Atwood Beacon, on contract with Tullow Oil offshore French Guyana, image: Atwood
LONDON–U.K.-listed oil explorer Tullow Oil PLC (TLW.LN) said Monday it has decided to abandon a high-pressure oil well it was drilling off the coast of Guyana due to fears it could become unsafe.
The company said in a statement it had preemptively ended operations at the Jaguar-1 well, “after reaching a point in the well where the pressure design limits for safe operations prevented further drilling to the main objective.”
Tullow’s caution, coming just weeks after the French government briefly suspended drilling offshore nearby French Guiana due to environmental concerns, underlines the intense scrutiny on the safety of offshore drilling since the disastrous Deepwater Horizon blowout and oil spill in the U.S. in 2010.
Despite not reaching its target depth, Tullow said early drilling had yielded some signs of light oil.
Tullow has spear headed exploration off the largely-ignored northeast coast of the South American continent. It made the first major discovery offshore French Guiana in September 2011, along with partners Royal Dutch Shell PLC (RDSB.LN) and Total SA (TOT). It has licensed large areas for exploration offshore neighboring Suriname and Guyana.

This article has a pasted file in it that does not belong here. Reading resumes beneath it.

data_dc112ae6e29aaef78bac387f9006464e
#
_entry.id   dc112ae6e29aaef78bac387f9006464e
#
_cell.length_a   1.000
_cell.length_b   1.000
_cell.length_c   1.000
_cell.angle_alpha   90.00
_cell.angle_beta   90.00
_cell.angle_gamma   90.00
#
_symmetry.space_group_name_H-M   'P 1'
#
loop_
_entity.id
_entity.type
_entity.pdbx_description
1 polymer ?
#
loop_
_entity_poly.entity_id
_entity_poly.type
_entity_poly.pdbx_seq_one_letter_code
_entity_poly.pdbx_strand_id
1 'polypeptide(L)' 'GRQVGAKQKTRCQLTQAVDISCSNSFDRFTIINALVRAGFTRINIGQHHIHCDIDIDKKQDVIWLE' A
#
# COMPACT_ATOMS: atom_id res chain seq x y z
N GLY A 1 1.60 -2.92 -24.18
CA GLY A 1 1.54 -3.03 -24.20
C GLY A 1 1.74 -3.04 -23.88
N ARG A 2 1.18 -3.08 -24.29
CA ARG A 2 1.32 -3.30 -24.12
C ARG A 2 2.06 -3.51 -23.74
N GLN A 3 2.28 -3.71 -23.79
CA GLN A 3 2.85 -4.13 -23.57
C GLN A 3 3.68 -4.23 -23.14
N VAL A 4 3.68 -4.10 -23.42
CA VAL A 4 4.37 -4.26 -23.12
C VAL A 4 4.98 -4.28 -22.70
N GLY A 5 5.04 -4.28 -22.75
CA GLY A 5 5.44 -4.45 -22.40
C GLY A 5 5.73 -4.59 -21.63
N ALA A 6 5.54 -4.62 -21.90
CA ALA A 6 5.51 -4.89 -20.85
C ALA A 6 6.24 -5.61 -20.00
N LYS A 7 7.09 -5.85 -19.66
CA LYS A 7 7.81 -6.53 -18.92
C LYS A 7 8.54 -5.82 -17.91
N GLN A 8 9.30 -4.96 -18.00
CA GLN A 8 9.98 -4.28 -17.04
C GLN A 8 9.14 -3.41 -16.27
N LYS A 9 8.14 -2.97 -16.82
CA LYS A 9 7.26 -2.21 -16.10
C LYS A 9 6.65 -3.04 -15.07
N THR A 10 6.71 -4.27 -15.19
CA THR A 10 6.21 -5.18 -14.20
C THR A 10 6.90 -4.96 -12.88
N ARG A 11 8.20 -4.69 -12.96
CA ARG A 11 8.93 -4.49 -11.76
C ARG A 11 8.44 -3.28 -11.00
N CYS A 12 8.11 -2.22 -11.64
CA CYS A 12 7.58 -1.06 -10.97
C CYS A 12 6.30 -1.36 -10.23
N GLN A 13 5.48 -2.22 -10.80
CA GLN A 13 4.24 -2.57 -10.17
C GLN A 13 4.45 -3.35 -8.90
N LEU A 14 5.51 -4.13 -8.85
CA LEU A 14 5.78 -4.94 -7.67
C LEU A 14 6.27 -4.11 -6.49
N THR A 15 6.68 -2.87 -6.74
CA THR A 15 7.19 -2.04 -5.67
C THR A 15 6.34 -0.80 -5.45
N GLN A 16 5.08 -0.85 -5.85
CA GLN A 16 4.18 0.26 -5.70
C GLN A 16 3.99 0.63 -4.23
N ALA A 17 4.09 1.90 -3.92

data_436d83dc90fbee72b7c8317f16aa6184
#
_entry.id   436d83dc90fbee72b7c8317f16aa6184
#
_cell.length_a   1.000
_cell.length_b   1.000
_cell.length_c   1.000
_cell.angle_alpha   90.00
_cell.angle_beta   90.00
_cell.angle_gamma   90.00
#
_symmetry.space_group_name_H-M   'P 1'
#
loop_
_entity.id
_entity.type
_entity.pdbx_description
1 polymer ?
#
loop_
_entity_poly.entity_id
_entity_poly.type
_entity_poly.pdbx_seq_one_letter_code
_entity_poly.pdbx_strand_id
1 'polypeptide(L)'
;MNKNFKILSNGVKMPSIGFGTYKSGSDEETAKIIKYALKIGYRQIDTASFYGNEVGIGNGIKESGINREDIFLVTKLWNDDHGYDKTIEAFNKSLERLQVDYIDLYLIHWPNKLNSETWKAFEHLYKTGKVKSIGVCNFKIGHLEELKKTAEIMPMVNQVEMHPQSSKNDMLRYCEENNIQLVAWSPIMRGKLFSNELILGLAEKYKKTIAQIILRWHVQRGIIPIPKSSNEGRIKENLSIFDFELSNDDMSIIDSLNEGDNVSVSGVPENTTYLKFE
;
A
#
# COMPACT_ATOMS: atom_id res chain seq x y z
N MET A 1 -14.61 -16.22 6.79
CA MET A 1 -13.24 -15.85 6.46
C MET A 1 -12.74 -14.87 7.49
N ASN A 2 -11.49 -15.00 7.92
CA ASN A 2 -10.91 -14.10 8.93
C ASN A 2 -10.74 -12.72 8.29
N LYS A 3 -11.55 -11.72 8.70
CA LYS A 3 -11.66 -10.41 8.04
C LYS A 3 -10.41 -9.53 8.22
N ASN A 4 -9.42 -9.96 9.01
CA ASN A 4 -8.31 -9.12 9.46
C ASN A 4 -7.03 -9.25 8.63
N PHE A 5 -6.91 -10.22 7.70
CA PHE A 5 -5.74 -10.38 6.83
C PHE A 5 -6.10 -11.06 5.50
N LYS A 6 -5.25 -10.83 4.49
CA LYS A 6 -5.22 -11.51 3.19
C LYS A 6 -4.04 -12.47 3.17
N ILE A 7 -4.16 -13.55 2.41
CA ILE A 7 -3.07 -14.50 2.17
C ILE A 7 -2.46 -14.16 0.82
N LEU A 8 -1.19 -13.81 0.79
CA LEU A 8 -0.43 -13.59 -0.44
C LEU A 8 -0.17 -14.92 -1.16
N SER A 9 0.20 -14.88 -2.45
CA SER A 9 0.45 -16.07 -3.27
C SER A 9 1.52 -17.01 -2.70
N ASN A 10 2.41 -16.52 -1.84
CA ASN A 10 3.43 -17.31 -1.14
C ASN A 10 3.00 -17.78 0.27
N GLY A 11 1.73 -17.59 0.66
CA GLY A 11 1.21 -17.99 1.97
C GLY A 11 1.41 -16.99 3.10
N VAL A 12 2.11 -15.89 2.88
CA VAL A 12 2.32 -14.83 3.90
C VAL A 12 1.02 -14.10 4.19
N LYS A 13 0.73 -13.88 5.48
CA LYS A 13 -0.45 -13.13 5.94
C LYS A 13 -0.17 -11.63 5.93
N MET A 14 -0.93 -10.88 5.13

The Jaguar-1 well is one of 35 prospects that Tullow is appraising worldwide. The firm has carved out a reputation for exploration success, making more notable oil discoveries than many of its larger, better-known peers in recent year. However, Tullow earlier this month highlighted the cost of drilling unsuccessful wells, announcing it would write down some $440 million of oil and gas discoveries that had proved to be less lucrative than initially hoped.
Analysts at Bernstein Research played down the significance of the well abandonment. “Jaguar was one of the largest prospects in Tullow’s pipeline this year…All that has changed is the likely timing of the well, and we now know that the basin is oil generating,” it said.
At 1321 GMT, Tullow shares were down 2.2%, or 31 pence, at 1402 pence a share, in a flat market.
– Alexis Flynn, Dow Jones Newswires
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